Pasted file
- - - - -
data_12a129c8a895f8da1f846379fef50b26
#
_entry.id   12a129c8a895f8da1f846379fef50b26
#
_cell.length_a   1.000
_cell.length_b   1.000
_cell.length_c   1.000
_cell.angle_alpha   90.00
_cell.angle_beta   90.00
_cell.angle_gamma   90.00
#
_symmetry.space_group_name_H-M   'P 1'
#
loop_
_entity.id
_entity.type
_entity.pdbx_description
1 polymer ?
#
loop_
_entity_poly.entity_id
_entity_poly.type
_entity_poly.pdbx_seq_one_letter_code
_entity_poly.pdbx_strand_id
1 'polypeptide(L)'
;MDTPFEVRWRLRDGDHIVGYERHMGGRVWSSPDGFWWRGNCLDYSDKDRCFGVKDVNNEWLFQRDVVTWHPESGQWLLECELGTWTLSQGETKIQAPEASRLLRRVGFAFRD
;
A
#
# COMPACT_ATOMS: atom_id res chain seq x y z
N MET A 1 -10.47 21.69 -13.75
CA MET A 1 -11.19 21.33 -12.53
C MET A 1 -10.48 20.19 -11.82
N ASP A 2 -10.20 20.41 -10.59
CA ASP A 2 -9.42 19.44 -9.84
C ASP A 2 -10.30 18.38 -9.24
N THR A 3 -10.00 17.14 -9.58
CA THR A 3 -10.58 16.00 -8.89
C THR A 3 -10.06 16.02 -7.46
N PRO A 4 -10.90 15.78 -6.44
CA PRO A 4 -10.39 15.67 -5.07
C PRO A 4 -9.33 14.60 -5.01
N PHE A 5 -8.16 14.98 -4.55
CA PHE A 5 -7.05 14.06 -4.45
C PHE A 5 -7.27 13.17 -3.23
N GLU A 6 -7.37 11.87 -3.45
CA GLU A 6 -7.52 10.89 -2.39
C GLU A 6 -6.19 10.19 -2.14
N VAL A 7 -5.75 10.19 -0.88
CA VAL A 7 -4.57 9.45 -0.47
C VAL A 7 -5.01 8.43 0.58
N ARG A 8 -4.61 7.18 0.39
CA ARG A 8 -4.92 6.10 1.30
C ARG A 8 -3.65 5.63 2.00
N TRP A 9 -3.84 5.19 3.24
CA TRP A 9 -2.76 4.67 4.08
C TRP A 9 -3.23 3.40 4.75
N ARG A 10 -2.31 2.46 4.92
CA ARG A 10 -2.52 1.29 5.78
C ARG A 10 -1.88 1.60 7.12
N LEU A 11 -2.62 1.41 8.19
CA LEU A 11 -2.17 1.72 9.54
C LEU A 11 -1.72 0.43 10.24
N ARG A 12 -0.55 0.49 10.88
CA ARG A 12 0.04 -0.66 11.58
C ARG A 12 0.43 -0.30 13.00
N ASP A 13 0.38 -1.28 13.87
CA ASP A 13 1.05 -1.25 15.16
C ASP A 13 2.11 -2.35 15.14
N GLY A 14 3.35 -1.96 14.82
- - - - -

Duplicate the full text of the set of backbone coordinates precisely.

data_12a129c8a895f8da1f846379fef50b26
#
_entry.id   12a129c8a895f8da1f846379fef50b26
#
_cell.length_a   1.000
_cell.length_b   1.000
_cell.length_c   1.000
_cell.angle_alpha   90.00
_cell.angle_beta   90.00
_cell.angle_gamma   90.00
#
_symmetry.space_group_name_H-M   'P 1'
#
loop_
_entity.id
_entity.type
_entity.pdbx_description
1 polymer ?
#
loop_
_entity_poly.entity_id
_entity_poly.type
_entity_poly.pdbx_seq_one_letter_code
_entity_poly.pdbx_strand_id
1 'polypeptide(L)'
;MDTPFEVRWRLRDGDHIVGYERHMGGRVWSSPDGFWWRGNCLDYSDKDRCFGVKDVNNEWLFQRDVVTWHPESGQWLLECELGTWTLSQGETKIQAPEASRLLRRVGFAFRD
;
A
#
# COMPACT_ATOMS: atom_id res chain seq x y z
N MET A 1 -10.47 21.69 -13.75
CA MET A 1 -11.19 21.33 -12.53
C MET A 1 -10.48 20.19 -11.82
N ASP A 2 -10.20 20.41 -10.59
CA ASP A 2 -9.42 19.44 -9.84
C ASP A 2 -10.30 18.38 -9.24
N THR A 3 -10.00 17.14 -9.58
CA THR A 3 -10.58 16.00 -8.89
C THR A 3 -10.06 16.02 -7.46
N PRO A 4 -10.90 15.78 -6.44
CA PRO A 4 -10.39 15.67 -5.07
C PRO A 4 -9.33 14.60 -5.01
N PHE A 5 -8.16 14.98 -4.55
CA PHE A 5 -7.05 14.06 -4.45
C PHE A 5 -7.27 13.17 -3.23
N GLU A 6 -7.37 11.87 -3.45
CA GLU A 6 -7.52 10.89 -2.39
C GLU A 6 -6.19 10.19 -2.14
N VAL A 7 -5.75 10.19 -0.88
CA VAL A 7 -4.57 9.45 -0.47
C VAL A 7 -5.01 8.43 0.58
N ARG A 8 -4.61 7.18 0.39
CA ARG A 8 -4.92 6.10 1.30
C ARG A 8 -3.65 5.63 2.00
N TRP A 9 -3.84 5.19 3.24
CA TRP A 9 -2.76 4.67 4.08
C TRP A 9 -3.23 3.40 4.75
N ARG A 10 -2.31 2.46 4.92
CA ARG A 10 -2.52 1.29 5.78
C ARG A 10 -1.88 1.60 7.12
N LEU A 11 -2.62 1.41 8.19
CA LEU A 11 -2.17 1.72 9.54
C LEU A 11 -1.72 0.43 10.24
N ARG A 12 -0.55 0.49 10.88
CA ARG A 12 0.04 -0.66 11.58
C ARG A 12 0.43 -0.30 13.00
N ASP A 13 0.38 -1.28 13.87
CA ASP A 13 1.05 -1.25 15.16
C ASP A 13 2.11 -2.35 15.14
N GLY A 14 3.35 -1.96 14.82